West Shore Food Bank is doing everything to ensure customers receive baskets


The Goldstream Food Bank was successful in overcoming supply issues this month, which is good news for those in need on the West Coast.

It did so with the generous help of community groups, nearby residents and students, according to Goldstream Food Bank vice president Walter Dubeau. “The West Shore community has supported us. We started to receive food the first week of December. It has been a wonderful experience. I have never seen so much food come in here.

Food security is an issue throughout the year, but the food bank works to provide every family in need with extra help this Christmas, with help from organizations like the Times Colonist Christmas Fund. With generous donations from our readers, the Christmas Fund works with local agencies to distribute money to groups like the Goldstream Food Bank.

A portion of this year’s donation went to the Food Bank’s Christmas Basket Program, which provides customers with a gift card for a Christmas celebration and dinner. Parents of each child under 17 also receive a gift card for a toy of their choice.

Nearly 600 people will have received assistance through the basket program by the time the last gift card is delivered, Dubeau said. “It has been difficult to get food all year round, but donations are not declining. We weathered the storm very well. It was better than expected.

Residents of Colwood, Langford, View Royal, Highlands and Metchosin are eligible for the year-round basket program, but no one who contacts the Goldstream food bank will go hungry, Debeau said. He often refers clients at his doorstep to other agencies if they live outside of the West Shore communities, but they will be looked after without hesitation.

“If they ask for a basket, we’ll gladly give it to them,” Debeau said. “We’ve been working hard over the past few weeks, making sure all customers receive their baskets. “

Christmas is not the only busy season for the Goldstream Food Bank. Dubeau, who has volunteered with the company that runs the food bank since 2006, said he saw an increase in the number of people using the food bank’s services this year. “Compared to last year, we’re probably up about 20%. “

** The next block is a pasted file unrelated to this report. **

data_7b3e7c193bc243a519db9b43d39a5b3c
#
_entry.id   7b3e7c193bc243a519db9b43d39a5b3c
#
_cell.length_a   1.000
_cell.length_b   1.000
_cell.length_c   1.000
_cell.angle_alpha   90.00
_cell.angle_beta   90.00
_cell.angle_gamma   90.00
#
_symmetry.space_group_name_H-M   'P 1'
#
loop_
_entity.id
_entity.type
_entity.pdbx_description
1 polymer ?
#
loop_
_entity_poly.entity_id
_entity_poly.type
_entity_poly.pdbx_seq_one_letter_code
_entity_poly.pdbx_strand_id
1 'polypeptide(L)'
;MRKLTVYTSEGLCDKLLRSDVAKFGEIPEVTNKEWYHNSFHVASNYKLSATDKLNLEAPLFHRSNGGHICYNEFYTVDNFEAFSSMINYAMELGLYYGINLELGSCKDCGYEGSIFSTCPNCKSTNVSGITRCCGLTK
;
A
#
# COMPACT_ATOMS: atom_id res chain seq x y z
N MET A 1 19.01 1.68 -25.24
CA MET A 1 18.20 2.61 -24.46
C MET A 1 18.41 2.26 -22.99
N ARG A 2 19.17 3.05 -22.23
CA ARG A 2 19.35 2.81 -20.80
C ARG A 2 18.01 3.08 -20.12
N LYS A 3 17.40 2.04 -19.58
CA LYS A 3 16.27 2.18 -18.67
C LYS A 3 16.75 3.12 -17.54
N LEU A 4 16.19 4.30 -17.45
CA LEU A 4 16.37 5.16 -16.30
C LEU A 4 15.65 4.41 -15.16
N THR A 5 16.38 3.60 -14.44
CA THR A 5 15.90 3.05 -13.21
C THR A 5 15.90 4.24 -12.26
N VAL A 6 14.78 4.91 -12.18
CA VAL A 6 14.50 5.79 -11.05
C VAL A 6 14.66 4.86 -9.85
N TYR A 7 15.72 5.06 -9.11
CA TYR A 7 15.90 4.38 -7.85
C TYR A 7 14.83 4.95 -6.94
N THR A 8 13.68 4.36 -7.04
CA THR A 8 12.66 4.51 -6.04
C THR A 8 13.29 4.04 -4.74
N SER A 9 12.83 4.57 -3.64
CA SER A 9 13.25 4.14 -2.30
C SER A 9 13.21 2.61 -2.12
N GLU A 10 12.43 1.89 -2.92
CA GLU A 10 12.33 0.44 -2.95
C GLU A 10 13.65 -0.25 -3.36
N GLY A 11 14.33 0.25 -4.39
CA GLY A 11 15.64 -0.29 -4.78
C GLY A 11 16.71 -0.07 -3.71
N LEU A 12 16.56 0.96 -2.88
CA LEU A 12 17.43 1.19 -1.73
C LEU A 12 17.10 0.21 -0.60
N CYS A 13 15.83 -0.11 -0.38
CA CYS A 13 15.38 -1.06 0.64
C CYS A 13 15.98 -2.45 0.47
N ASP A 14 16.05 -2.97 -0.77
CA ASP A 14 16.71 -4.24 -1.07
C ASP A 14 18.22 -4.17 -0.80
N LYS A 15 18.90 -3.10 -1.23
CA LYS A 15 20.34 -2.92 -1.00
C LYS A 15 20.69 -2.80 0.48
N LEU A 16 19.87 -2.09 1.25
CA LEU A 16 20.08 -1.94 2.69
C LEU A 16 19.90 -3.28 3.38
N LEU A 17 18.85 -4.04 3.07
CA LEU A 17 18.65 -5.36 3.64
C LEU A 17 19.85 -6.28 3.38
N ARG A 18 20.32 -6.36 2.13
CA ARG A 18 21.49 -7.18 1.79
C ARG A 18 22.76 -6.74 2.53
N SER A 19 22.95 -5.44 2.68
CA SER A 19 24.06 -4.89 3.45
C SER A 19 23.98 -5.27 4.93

This makes life more difficult – but ultimately more rewarding – for the volunteer-run organization.

“The money we are given goes directly back to the community. Aside from a few operating costs, the dollars go a long way, ”Debeau said.

Money raised through the Times Colonist Christmas Fund goes directly to the community, to over 20 organizations in Greater Victoria, the Gulf Islands and as far north as Campbell River. This year’s recipients include The Salvation Army, which is our biggest recipient, as well as Mustard Seed Street Church, Our Place, Victoria Women’s Transition House, Nourish Cowichan, and 1 UP Victoria Single Parent Resource Center, among others. .

The resulting funds donated to the Goldstream Food Bank lead to more hindrance and help.

“It’s a great feeling,” said Dubeau. “It can be heartbreaking at times, but it is very gratifying to see the good we are doing in the community.

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HOW TO MAKE A DONATION

• Go to our fundraising page at timescolonist.com/donate; which takes you to the Canada Helps website, which is open 24 hours a day and provides an immediate tax receipt.

• Send a check to the Times Colonist Christmas Fund, 201-655 Tyee Road, Victoria, BC V9A 6X5.

• Use your credit card by calling 250-995-4438 from 9 am to 1 pm Monday to Friday.


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